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Vodka drinkers at greater risk of injury

21 Mar, 2017 18:59:15

Online Desk:For years, doctors have warned against the popular trend of mixing alcohol with highly-caffeinated energy drinks like Red Bull, since it sends your heart rate pumping dangerously fast.

But now, there may be a new reason for concern.

Researchers in Canada have found a high rate of injuries among people who drink vodka with Red Bull or something similar.

They believe the increased risk of injury boils down to the person's excessive energy, which drives them to be reckless.

 

To investigate, researchers at the University of Victoria's Centre for Addictions Research of British Columbia analyzed 13 peer-reviewed studies published between 1981 and 2016.

 

Ten of those studies found a link between the use of alcohol mixed with energy drinks and an increased risk of injury, compared to just drinking alcohol.

 

The injuries ranged from unintentional falls or motor vehicle accidents, to intentional fights and outbursts.

 

'The stimulant effects of caffeine mask the result that most people get when they drink,' says lead study author Audra Roemer.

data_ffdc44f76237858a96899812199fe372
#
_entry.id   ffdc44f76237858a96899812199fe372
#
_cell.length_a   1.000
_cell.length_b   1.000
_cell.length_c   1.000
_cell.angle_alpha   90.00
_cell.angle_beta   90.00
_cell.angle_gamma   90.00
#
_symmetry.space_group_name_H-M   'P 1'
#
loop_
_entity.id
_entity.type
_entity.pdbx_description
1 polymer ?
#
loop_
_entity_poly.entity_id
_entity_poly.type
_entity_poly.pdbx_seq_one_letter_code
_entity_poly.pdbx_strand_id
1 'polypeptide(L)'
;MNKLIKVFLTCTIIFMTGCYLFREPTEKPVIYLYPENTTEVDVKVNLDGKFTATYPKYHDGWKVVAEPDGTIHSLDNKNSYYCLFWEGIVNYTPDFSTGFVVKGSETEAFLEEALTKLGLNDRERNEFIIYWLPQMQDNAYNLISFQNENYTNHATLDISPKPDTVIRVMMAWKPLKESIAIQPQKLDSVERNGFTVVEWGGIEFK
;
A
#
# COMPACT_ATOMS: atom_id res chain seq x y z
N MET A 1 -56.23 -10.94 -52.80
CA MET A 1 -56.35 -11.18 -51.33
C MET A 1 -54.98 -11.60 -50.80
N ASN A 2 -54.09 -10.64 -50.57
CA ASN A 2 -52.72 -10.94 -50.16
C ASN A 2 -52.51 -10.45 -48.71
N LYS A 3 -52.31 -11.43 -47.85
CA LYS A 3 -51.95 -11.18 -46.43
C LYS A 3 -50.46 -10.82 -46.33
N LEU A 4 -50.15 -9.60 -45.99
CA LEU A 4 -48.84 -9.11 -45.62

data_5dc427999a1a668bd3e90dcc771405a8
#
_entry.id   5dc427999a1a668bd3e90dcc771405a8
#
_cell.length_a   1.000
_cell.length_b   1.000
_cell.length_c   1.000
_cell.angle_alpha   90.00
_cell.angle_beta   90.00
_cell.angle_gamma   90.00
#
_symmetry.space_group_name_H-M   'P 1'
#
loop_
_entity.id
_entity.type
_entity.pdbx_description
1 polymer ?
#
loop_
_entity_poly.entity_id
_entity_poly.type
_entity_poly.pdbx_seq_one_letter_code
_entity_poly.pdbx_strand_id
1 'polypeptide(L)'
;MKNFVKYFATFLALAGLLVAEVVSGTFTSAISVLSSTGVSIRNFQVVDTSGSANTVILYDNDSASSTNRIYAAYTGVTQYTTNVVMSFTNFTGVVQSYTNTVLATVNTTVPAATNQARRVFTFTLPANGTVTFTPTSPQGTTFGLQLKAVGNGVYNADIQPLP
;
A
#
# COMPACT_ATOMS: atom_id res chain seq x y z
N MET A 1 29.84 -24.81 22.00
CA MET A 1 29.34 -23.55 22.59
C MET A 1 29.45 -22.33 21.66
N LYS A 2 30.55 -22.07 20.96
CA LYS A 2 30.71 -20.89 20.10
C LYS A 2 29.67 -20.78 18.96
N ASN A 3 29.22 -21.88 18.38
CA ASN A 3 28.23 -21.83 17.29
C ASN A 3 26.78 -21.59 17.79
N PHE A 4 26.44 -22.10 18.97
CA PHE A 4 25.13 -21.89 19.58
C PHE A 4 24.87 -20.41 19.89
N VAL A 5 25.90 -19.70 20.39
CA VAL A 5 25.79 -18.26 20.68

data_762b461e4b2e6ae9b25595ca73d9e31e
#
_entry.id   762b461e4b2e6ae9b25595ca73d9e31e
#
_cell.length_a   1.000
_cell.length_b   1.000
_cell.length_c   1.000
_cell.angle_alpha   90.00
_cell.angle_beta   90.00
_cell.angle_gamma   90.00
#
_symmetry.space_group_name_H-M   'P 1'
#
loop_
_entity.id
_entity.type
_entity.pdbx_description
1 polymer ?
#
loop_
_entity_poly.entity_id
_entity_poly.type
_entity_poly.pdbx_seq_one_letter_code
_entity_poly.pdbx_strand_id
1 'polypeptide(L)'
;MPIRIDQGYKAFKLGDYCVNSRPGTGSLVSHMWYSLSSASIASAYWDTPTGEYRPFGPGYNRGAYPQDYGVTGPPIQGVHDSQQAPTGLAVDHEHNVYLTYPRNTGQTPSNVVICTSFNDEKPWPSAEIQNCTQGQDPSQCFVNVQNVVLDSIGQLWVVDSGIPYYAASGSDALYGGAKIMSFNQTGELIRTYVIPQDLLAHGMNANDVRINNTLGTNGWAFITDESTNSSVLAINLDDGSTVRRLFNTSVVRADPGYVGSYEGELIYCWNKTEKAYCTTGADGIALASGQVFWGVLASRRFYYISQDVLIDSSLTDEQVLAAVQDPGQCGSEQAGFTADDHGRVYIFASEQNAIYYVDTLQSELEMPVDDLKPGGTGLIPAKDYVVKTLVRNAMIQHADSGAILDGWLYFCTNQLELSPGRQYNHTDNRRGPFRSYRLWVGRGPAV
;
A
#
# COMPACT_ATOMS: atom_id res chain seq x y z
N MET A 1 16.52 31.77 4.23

'Usually when you're drinking alcohol, you get tired and yo u go home. Energy drinks mask that, so people may underestimate how intoxicated they are, end up staying out later, consume more alcohol, and engage in risky behavior and more hazardous drinking practices.'

 

Roemer explained that she starting investigating this particular cocktail after researching how cocaine affects injury rates.

 

'Cocaine is obviously a strong stimulant, and I was curious about lower level stimulants that are more socially acceptable,' she says. 'I wondered if they were having a similar impact but to a lesser degree.'

 

 

There was a wide variability in the studies that made it difficult to compare results.

 

Consequently, the researchers were not able to statistically determine the exact risk associated with drinking vodka Red Bull.

 

'At the end of the day, we looked at all of the studies, but more research is need to confirm our findings,' says Roemer.

 

Roemer says the current study is the first of three planned articles that they hope to publish on the link between caffeinated alcohol drinks and the risk of injury.

 

'We're currently running a controlled emergency department study to look at the relationship a little more closely,' she says.

 

'Hopefully that will bring more answers. The research we've done so far points to an increased risk of injuries with the use of these drinks that could be a serious public health concern.

 

'Our hope is to conduct and facilitate future research in order to identify limitations and get a closer look at the topic to see what's really going on.’

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